THE GREATEST ADVENTURE OF ALL TIME—NOW WITH A NEW AFTERWORD. Homer’s Odyssey has been called “the first novel,” “the first expression of the mind in literary form,” and “the best story ever written.” Whether fans of suspense, fantasy or human drama, readers of all ages thrill to Homer’s vibrant picture of Odysseus on his decade-long journey, as he meets the lotus-eaters, cunningly flees Cyclops, angers his gods, resists the sexy Sirens, narrowly escapes Scylla and Charybdis, averts his eyes from Medusa, docks in exotic cities—all the while struggling to make it home to his wife and son.
Adventure on the high seas, legendary romance, tests of endurance, betrayal, heroism—the saga has all these and more, imagined by the most famous bard of all time. But, as Aristotle pointed out, “his greatness was that he himself was nowhere to be found in his story. His characters were everywhere.” Blind and possibly illiterate, Homer has still “in loftiness of thought surpass’d”* any storyteller since 900 B.C.E.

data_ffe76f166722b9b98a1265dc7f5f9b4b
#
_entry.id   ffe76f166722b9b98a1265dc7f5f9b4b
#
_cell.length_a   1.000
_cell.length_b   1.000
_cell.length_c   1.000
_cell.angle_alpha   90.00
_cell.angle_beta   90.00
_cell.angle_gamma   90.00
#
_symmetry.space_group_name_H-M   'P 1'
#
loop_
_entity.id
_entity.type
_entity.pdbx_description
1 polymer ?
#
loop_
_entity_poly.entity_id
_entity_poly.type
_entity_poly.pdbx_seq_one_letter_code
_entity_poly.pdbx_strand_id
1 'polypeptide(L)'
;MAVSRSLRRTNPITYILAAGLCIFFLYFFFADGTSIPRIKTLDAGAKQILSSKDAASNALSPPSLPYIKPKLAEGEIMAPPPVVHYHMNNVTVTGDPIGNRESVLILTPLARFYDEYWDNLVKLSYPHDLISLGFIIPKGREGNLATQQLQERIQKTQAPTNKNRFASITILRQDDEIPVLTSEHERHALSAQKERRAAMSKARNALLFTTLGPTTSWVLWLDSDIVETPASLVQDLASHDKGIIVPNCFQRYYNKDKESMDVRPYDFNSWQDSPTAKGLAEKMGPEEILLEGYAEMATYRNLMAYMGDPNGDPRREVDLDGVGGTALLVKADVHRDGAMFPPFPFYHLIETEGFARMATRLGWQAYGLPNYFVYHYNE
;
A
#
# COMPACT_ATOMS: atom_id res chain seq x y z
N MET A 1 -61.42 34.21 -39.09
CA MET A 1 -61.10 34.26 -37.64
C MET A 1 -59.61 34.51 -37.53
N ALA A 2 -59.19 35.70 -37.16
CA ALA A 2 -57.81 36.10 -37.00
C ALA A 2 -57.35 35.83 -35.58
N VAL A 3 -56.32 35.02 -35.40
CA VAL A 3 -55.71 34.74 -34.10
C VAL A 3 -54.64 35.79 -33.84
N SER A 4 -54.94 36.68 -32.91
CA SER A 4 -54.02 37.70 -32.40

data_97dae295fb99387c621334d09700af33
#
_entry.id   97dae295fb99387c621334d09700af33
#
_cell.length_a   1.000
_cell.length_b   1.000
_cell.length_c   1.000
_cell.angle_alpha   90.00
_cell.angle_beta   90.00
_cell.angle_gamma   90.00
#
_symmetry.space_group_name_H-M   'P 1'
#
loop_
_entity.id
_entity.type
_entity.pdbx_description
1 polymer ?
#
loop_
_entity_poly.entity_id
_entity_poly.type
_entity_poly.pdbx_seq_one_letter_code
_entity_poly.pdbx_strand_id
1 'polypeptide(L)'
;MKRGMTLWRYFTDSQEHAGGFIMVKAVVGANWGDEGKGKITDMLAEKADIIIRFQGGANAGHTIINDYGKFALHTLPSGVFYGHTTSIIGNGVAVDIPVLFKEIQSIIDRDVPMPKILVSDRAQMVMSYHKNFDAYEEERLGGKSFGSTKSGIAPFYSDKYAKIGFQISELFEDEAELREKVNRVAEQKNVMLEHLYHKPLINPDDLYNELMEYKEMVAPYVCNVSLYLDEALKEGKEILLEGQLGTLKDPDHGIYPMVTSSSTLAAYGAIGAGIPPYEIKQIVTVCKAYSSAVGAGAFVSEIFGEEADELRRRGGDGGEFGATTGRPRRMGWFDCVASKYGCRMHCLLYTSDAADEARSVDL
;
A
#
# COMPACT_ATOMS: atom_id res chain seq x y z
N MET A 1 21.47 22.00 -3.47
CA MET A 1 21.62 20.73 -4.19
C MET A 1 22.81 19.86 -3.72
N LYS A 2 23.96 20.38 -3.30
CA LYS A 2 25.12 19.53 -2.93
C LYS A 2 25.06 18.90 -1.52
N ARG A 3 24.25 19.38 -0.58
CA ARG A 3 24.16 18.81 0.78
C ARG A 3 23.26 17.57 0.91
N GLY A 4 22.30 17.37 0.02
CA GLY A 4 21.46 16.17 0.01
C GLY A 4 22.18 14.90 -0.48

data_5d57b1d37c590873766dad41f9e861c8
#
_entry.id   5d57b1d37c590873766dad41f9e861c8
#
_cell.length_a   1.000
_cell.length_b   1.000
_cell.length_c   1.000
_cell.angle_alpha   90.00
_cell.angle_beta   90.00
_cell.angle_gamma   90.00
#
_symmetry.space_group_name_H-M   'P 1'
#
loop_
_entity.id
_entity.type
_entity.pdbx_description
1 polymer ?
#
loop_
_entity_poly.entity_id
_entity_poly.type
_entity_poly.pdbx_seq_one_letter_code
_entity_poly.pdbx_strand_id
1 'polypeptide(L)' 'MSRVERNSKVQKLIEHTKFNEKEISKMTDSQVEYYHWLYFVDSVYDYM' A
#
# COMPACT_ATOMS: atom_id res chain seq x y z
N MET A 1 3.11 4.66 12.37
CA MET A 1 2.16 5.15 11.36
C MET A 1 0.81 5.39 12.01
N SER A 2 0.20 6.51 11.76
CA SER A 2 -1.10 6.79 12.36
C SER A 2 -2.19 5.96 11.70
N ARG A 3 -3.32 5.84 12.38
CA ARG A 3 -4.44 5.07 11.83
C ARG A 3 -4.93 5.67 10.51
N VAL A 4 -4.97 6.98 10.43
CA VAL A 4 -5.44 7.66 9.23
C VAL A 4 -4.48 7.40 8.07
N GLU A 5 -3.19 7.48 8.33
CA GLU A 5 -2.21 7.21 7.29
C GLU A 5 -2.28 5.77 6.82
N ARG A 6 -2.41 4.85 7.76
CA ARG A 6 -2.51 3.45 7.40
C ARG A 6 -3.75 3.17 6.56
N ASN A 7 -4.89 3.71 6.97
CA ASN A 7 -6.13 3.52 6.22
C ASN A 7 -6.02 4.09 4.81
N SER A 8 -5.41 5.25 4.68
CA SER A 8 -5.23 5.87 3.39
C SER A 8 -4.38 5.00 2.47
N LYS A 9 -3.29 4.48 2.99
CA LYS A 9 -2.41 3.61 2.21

About The Odyssey
One of the supreme masterpieces of world literature, the Homeric saga of the shipwrecks, wanderings, and homecoming of the master tactician Odysseus encompasses a virtual inventory of the themes and attitudes that have shaped Western culture. The tale of Odysseus’s encounters with such obstacles as Calypso, Circe, Scylla and Charybdis, the Sirens, and the lotus-eaters, and his dramatic return to Ithaca and his patient wife, Penelope, forms a prototype for all subsequent Western epics.
Robert Fitzgerald’s much-acclaimed translation, fully possessing as it does the body and spirit of the original, has helped to assure the continuing vitality of Europe’s most influential work of poetry. This edition includes twenty-five new line drawings by Barnaby Fitzgerald.
“[Robert Fitzgerald’s translation is] a masterpiece . . . An Odyssey worthy of the original.” –The Nation
“[Fitzgerald’s Odyssey and Iliad] open up once more the unique greatness of Homer’s art at the level above the formula; yet at the same time they do not neglect the brilliant texture of Homeric verse at the level of the line and the phrase.” –The Yale Review
“[In] Robert Fitzgerald’s translation . . . there is no anxious straining after mighty effects, but rather a constant readiness for what the occasion demands, a kind of Odyssean adequacy to the task in hand, and this line-by-line vigilance builds up into a completely credible imagined world.” –from the Introduction by Seamus Heaney